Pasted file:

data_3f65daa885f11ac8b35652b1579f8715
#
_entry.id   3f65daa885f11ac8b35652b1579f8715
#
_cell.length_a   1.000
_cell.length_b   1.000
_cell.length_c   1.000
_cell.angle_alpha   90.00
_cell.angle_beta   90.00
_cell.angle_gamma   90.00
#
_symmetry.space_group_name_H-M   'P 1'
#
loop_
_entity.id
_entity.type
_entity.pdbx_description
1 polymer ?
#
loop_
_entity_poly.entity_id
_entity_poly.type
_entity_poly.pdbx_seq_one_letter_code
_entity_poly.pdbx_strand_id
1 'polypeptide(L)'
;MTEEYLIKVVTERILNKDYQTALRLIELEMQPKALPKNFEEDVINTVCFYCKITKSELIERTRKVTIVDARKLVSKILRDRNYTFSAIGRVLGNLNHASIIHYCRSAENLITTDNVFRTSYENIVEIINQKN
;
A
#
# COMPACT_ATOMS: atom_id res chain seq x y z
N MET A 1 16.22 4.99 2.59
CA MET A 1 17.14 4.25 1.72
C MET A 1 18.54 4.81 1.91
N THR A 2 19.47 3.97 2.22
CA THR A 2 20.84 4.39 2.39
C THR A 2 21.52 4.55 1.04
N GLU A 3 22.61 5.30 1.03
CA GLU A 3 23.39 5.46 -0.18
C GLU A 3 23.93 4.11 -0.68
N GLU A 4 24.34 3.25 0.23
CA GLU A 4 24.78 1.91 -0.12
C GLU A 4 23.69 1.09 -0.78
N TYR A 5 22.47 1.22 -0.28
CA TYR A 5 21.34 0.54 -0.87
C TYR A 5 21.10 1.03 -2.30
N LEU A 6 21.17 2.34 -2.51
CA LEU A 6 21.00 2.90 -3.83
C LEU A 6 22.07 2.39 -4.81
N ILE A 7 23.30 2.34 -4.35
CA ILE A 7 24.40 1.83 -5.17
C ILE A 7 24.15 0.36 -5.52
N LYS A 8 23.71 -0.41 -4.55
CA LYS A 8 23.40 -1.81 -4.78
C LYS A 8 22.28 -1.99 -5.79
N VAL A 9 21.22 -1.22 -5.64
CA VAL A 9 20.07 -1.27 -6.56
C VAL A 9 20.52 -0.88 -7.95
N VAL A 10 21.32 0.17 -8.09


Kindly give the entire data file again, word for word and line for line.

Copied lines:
data_3f65daa885f11ac8b35652b1579f8715
#
_entry.id   3f65daa885f11ac8b35652b1579f8715
#
_cell.length_a   1.000
_cell.length_b   1.000
_cell.length_c   1.000
_cell.angle_alpha   90.00
_cell.angle_beta   90.00
_cell.angle_gamma   90.00
#
_symmetry.space_group_name_H-M   'P 1'
#
loop_
_entity.id
_entity.type
_entity.pdbx_description
1 polymer ?
#
loop_
_entity_poly.entity_id
_entity_poly.type
_entity_poly.pdbx_seq_one_letter_code
_entity_poly.pdbx_strand_id
1 'polypeptide(L)'
;MTEEYLIKVVTERILNKDYQTALRLIELEMQPKALPKNFEEDVINTVCFYCKITKSELIERTRKVTIVDARKLVSKILRDRNYTFSAIGRVLGNLNHASIIHYCRSAENLITTDNVFRTSYENIVEIINQKN
;
A
#
# COMPACT_ATOMS: atom_id res chain seq x y z
N MET A 1 16.22 4.99 2.59
CA MET A 1 17.14 4.25 1.72
C MET A 1 18.54 4.81 1.91
N THR A 2 19.47 3.97 2.22
CA THR A 2 20.84 4.39 2.39
C THR A 2 21.52 4.55 1.04
N GLU A 3 22.61 5.30 1.03
CA GLU A 3 23.39 5.46 -0.18
C GLU A 3 23.93 4.11 -0.68
N GLU A 4 24.34 3.25 0.23
CA GLU A 4 24.78 1.91 -0.12
C GLU A 4 23.69 1.09 -0.78
N TYR A 5 22.47 1.22 -0.28
CA TYR A 5 21.34 0.54 -0.87
C TYR A 5 21.10 1.03 -2.30
N LEU A 6 21.17 2.34 -2.51
CA LEU A 6 21.00 2.90 -3.83
C LEU A 6 22.07 2.39 -4.81
N ILE A 7 23.30 2.34 -4.35
CA ILE A 7 24.40 1.83 -5.17
C ILE A 7 24.15 0.36 -5.52
N LYS A 8 23.71 -0.41 -4.55
CA LYS A 8 23.40 -1.81 -4.78
C LYS A 8 22.28 -1.99 -5.79
N VAL A 9 21.22 -1.22 -5.64
CA VAL A 9 20.07 -1.27 -6.56
C VAL A 9 20.52 -0.88 -7.95
N VAL A 10 21.32 0.17 -8.09